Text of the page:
Find Information About:

Drugs & Supplements

Get information and reviews on prescription drugs, over-the-counter medications, vitamins, and supplements. Search by name or medical condition.

Pill Identifier
WebMD

Pill Identifier

Having trouble identifying your pills?

Enter the shape, color, or imprint of your prescription or OTC drug. Our pill identification tool will display pictures that you can compare to your pill.

Get Started
My Medicine
WebMD

My Medicine

Save your medicine, check interactions, sign up for FDA alerts, create family profiles and more.

Get Started

WebMD Health Experts and Community

Talk to health experts and other people like you in WebMD's Communities. It's a safe forum where you can create or participate in support groups and discussions about health topics that interest you.

  • Second Opinion
    WebMD

    Second Opinion

    Read expert perspectives on popular health topics.

  • Community
    WebMD

    Community

    Connect with people like you, and get expert guidance on living a healthy life.

Got a health question? Get answers provided by leading organizations, doctors, and experts.

Get Answers

Sign up to receive WebMD's award-winning content delivered to your inbox.

Sign Up

Epilepsy Treatments: Keeping Seizures Under Control

Font Size
A
A
A

Switching Epilepsy Medications

Fifty percent of all patients with newly diagnosed epilepsy will become seizure-free with the first epilepsy drug they try. For the rest, it's try, try again: switching epilepsy medications, adjusting to side effects, and waiting to make sure the new drug works. Others find their seizures are controlled, but they can't tolerate the medication's side effects and need to switch drugs.

Before you ask your doctor if your medication should be switched, make sure you are taking your current medication exactly as prescribed. Missing doses, splitting pills, or not following instructions to the letter could affect your control and the side effects you experience. If you are already complying with your doctor’s instructions, but still are having breakthrough seizures, talk to your neurologist or epileptologist (specialists who are experts in treating epilepsy). Your doctor will evaluate whether you should switch medications.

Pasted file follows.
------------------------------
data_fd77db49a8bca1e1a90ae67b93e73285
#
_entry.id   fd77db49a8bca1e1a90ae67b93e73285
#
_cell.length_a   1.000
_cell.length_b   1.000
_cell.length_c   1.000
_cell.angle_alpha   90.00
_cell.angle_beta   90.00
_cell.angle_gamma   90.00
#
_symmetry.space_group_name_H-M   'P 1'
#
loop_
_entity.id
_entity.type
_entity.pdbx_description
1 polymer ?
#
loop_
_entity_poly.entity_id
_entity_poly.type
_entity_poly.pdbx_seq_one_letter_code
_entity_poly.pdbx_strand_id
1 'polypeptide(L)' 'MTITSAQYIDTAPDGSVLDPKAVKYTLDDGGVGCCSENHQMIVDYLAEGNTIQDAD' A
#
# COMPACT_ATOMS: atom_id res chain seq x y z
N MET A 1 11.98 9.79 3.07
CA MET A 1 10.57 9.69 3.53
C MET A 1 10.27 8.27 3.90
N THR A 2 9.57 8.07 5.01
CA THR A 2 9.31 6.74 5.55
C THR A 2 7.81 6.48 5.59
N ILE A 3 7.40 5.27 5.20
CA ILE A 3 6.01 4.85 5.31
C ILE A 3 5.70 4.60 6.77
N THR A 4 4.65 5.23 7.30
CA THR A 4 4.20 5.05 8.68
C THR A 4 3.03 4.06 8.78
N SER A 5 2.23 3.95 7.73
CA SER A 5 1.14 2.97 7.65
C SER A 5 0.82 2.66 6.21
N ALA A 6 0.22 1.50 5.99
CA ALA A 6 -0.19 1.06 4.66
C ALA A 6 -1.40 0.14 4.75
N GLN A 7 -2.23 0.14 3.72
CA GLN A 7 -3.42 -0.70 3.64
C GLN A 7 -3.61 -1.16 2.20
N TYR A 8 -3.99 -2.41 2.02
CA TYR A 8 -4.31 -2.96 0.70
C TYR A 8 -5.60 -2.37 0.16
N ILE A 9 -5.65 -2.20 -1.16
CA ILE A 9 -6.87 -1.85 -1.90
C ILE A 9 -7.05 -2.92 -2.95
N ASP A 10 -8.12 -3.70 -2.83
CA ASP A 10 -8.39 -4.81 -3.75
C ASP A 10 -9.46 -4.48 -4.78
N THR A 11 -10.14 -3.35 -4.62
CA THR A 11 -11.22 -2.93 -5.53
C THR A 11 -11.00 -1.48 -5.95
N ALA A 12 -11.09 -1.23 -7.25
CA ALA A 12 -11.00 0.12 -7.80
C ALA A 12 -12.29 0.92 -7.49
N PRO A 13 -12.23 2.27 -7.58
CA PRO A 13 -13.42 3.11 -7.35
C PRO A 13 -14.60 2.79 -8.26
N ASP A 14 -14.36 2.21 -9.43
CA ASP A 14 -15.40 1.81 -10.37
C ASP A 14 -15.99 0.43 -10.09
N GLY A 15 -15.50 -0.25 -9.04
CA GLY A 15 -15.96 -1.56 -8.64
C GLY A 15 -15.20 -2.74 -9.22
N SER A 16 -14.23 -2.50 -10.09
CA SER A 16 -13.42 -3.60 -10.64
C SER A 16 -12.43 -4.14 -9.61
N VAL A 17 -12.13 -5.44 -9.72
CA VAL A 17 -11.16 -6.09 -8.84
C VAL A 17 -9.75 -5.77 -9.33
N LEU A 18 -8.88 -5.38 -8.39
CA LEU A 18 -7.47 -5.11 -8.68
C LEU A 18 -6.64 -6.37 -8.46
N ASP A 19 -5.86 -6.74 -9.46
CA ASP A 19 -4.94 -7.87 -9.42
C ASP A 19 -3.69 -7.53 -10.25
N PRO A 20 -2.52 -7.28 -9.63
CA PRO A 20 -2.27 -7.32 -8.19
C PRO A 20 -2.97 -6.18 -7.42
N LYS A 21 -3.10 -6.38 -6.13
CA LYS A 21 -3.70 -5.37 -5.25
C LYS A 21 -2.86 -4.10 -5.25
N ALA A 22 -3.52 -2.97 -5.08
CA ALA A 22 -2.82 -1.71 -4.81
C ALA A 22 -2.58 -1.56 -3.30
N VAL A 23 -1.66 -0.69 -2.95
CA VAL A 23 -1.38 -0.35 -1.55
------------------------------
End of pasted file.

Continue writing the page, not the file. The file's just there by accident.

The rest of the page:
Recommended Related to Epilepsy

Understanding Absence Seizure -- the Basics

Affecting about two of every 1,000 people, absence seizures (formerly called ''petit mal'' seizures) are caused by abnormal and intense electrical activity in the brain. Normally, the brain's nerve cells (neurons) communicate with one another by firing tiny electric signals. But with a seizure, these signals become abnormal. Seizures may affect an isolated part of the brain or may involve abnormal activity in the whole brain (called generalized seizures). Absence seizures are one form of generalized...

Read the Understanding Absence Seizure -- the Basics article > >

Eventually, up to 70% of people with epilepsy become seizure-free with minimal side effects while taking epilepsy drugs. But switching epilepsy medications takes time and patience. Finding the right epilepsy drug for you can require equal parts art and science -- and sometimes a bit of luck.

Switching Epilepsy Medications: A Small Leap of Faith

Even the best doctors don't know which epilepsy drug will work best in any given person.

When managing epilepsy, doctors take a snapshot of your epilepsy profile: your type of seizures, your age and gender, other medical conditions, medicines you're on or may be on later, your time of life, and epilepsy drugs you've tried in the past.

Based on that information, your doctor may narrow down the field to a few epilepsy drugs to try. But after that, it's an educated leap of faith, experts tell WebMD.

Switching Medications for Epilepsy: How It's Done

What does the process of switching epilepsy medications involve? The events will be different for each person. Experts agree, though, that success depends on a good partnership between you and your doctor. Switching medications may include these steps:

1. Choose a new drug. Your doctor will work closely with you to decide on the next best epilepsy drug worth trying. That includes a detailed discussion about the advantages and disadvantages of the medicine and its likely side effects, as well as rare but potentially serious effects. If you're a young woman, now is the time to discuss any plans for pregnancy. Some medications interact with birth control pills. And women of childbearing age who take seizure medications should also take daily folate supplements. The more you're involved in the process of choosing your epilepsy drug, the better the chances for long-term success.

Next Article:

How many epilepsy seizures do you have per year?